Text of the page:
I bought into the values. I lived them day in and day out. I grew up playing team sports, so being on a team came naturally to me – for some of my colleagues who were never on a team before (or at least a good team with cohesion), it was difficult for them to buy into the culture and values. As we continued to be transitioned into the larger Citrix organization, we were presented with the Citrix values which, at the time, were: Humility, Integrity, Respect.
Woah. That’s deep, especially in comparison to the 10 I knew before.
Let’s take a step back for a moment and look at these three words – or, in the wise words of Aretha Franklin: “R-E-S-P-E-C-T. Find out what it means to me.” I feel like this is a good time for me to pause to mention that I am not a fan of religion (there’s a recurring theme correlating my posts to things I’m not a ‘fan’ of). I grew up Catholic, attended Young Life and had a lot of friends from church – hell, my grandfather was practically a saint (pretty sure he had God on speed-dial) – but the concept of organized religion never sat well with me. Don’t get me wrong, practice your religion as you see fit, but practice all of it, not just the parts you like (ahem, the Bible teaches tolerance J). I don’t want to go off on a rant here, so let’s get to the point: I don’t like religion, especially organized, BUT, the core values taught by religion can work wonders when practiced properly.
When I was in high school attending Young Life, my Young Life leader asked myself and my friends to read a book: Humility: The Journey Toward Holiness. If you’ve read some of my other posts, you should know I’m not a reader, either (see the theme going again?). Even still, a friend asked me to try something, so I did – I read (at least most of) the book and it changed my life. Regardless if I bought into the whole ‘Holiness’ part of it, there is something to be said of a man who practices humility.
Humility, in a greater sense of the word, is the practice of humbleness – I work in sales… how many humble sales people do you know? Probably a handful at most. Sure, I had read about humility in a religious context, but the application of the word could be used in my everyday life. I began practicing humility on a day to day basis – I lost a few friends since I no longer wanted to show off or be the pompous asshole around school, but, ultimately, I was happier with myself and the life I was leading. I quickly came to find my true friends who I’m glad to say I still keep in touch with and hang out with regularly.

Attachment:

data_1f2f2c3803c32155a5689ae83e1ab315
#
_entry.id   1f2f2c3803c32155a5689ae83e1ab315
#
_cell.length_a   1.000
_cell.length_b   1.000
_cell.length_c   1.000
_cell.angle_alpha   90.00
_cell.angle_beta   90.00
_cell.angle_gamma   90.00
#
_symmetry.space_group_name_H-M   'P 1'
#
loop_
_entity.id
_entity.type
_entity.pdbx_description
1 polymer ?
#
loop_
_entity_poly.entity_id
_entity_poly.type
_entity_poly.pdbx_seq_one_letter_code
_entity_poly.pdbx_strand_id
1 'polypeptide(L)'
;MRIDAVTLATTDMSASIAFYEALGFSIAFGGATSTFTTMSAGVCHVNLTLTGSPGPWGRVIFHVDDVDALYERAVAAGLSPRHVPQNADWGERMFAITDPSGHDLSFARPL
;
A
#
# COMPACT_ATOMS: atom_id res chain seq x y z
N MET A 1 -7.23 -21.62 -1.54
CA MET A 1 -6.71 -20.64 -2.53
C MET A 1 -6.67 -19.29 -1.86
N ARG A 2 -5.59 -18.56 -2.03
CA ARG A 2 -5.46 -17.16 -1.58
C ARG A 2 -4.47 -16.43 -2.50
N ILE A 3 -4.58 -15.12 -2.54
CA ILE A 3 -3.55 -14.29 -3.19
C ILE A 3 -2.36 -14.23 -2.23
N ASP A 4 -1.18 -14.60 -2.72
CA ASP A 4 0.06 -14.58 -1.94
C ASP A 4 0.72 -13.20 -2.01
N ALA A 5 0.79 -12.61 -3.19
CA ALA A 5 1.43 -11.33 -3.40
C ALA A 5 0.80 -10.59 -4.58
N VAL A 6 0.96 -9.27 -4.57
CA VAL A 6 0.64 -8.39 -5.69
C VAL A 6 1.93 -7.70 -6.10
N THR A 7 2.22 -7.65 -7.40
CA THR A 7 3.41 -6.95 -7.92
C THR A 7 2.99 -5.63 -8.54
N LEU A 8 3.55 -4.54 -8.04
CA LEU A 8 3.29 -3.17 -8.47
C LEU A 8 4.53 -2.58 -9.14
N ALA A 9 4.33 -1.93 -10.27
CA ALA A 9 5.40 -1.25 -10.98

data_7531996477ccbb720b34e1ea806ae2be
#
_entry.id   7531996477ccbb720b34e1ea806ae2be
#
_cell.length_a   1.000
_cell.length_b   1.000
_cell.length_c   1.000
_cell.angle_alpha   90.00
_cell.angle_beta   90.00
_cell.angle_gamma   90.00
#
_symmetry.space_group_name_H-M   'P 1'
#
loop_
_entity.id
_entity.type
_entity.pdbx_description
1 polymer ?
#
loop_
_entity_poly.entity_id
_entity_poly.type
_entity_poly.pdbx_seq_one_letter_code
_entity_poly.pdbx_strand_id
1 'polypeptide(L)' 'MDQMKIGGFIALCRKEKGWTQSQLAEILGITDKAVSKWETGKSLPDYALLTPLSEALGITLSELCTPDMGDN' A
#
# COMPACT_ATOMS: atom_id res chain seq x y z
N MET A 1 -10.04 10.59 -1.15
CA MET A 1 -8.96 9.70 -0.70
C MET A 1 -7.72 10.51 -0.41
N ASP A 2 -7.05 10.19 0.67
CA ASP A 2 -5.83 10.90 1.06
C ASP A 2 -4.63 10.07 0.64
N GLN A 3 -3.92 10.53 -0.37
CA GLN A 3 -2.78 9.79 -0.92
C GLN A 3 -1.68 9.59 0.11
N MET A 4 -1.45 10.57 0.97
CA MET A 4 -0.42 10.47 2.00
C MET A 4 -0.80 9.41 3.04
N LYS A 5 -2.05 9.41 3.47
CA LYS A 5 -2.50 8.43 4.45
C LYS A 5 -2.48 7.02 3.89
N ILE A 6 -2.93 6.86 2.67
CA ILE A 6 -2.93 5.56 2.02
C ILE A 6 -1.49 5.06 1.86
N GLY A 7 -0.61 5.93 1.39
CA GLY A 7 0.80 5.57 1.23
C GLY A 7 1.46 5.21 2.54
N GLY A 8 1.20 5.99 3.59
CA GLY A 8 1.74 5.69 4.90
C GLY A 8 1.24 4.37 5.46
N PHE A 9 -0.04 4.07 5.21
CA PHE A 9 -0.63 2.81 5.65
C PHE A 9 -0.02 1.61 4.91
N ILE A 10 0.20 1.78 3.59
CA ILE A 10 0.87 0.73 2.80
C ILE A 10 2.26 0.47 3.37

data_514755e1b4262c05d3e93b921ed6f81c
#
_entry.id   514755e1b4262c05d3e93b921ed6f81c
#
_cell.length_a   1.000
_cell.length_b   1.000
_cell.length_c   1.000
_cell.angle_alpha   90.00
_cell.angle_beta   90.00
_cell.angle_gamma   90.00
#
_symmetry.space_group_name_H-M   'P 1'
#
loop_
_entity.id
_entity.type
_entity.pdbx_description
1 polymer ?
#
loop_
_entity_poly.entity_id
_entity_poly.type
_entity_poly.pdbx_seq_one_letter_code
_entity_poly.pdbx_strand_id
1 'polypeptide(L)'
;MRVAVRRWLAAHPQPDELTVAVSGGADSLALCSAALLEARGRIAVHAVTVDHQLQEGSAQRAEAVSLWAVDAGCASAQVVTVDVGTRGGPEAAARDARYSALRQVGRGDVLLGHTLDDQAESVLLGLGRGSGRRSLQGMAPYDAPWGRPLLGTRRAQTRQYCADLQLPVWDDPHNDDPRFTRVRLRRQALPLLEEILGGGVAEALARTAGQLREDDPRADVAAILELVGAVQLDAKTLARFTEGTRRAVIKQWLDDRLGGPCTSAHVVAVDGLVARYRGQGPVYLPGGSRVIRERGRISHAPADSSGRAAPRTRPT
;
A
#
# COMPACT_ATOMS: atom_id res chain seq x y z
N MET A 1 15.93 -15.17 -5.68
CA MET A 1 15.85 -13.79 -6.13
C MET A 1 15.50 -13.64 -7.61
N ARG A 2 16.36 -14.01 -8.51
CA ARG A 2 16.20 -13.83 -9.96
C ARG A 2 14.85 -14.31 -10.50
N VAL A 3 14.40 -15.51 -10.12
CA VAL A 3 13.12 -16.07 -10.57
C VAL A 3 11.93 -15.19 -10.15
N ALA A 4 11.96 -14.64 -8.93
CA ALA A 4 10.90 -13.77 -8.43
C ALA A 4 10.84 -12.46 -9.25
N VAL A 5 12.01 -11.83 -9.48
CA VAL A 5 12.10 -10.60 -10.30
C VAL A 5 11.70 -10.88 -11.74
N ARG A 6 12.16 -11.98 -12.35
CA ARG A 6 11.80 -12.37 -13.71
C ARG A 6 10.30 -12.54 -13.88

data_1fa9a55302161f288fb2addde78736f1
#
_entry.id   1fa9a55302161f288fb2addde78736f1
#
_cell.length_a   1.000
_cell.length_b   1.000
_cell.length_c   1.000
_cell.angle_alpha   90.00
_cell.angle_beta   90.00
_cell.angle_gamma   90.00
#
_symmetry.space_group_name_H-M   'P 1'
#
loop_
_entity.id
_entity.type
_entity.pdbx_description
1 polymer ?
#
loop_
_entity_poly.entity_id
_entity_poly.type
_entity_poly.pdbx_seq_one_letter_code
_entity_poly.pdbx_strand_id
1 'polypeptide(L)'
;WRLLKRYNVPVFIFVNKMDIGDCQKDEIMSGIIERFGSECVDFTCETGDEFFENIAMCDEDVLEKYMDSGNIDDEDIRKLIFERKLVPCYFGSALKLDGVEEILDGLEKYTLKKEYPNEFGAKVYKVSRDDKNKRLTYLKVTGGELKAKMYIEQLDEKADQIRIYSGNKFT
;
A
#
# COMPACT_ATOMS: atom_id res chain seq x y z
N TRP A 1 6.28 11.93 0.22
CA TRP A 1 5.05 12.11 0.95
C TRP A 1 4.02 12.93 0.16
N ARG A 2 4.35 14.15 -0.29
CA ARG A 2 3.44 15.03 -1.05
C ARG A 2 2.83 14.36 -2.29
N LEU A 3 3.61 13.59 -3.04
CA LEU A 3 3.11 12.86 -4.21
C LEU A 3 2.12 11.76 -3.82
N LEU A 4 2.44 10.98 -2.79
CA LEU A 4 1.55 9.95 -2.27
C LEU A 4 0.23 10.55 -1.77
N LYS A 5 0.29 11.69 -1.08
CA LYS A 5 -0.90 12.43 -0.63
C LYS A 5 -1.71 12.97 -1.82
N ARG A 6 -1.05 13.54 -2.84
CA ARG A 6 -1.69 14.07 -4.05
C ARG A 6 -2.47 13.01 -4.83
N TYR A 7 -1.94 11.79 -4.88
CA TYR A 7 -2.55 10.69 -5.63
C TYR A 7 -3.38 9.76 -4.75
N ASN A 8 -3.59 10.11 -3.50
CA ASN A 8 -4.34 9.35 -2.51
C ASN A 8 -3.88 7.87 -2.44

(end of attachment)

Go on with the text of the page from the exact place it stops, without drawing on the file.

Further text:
Today, I practice humility in my day-to-day at work and at home. When my wife tells me I’m amazing for doing a simple favor, I don’t let her give me that credit. When my boss tells me I did a great job with a training or project that I worked with others on, I make sure to defer the recognition to them. I recently read in The Entrepreneur that humility is often associated with weakness – an exploit that the authors combated by mentioning that “humility, as it turns out, has nothing to do with weakness precisely because it requires a substantial inner strength to embody — one that not only welcomes feedback and criticism but knows that it is one of the fundamental ways that we grow.” Unlike most, I ask for criticism after I present content to customers and colleagues alike – I don’t wait around for someone to come find me and correct me, I draw it out of them. If I present to my team and my manager has no criticism for me (preferably constructive), I will ask leading questions to get to the parts that I know that I need to improve.
I understand that there is always going to be an opportunity to learn or better myself, and I welcome it. There is no such thing as perfect in the real world – just when you think you know everything, things change, and I’m okay with that. I’d rather continuously be learning from my mistakes or from those whom I respect, than to become complacent and twiddle my thumbs all day.
Moving on – let’s talk about integrity… again, I’m in sales – this stuff seems harder to come by on a sales team than Michael Jordan’s ‘secret stuff’ in Space Jam. I’m not saying that all salespeople are bad or shady – what I’m saying is that money is the root of all evil:
This makes it difficult for people, not just in sales, but in all professions – no man is impervious to the power of money. Sure, some could turn it down, but none without hesitation. Integrity is defined by Merriam-Webster as “firm adherence to a code of especially moral or artistic values.” How often do we hear about bribe scandals and the crimes people commit for a quick buck? C’mon people – it’s a little green piece of paper. One could assign the same value to balls of clay or twigs if they had the right attitude and the drive to change the mindset of a population.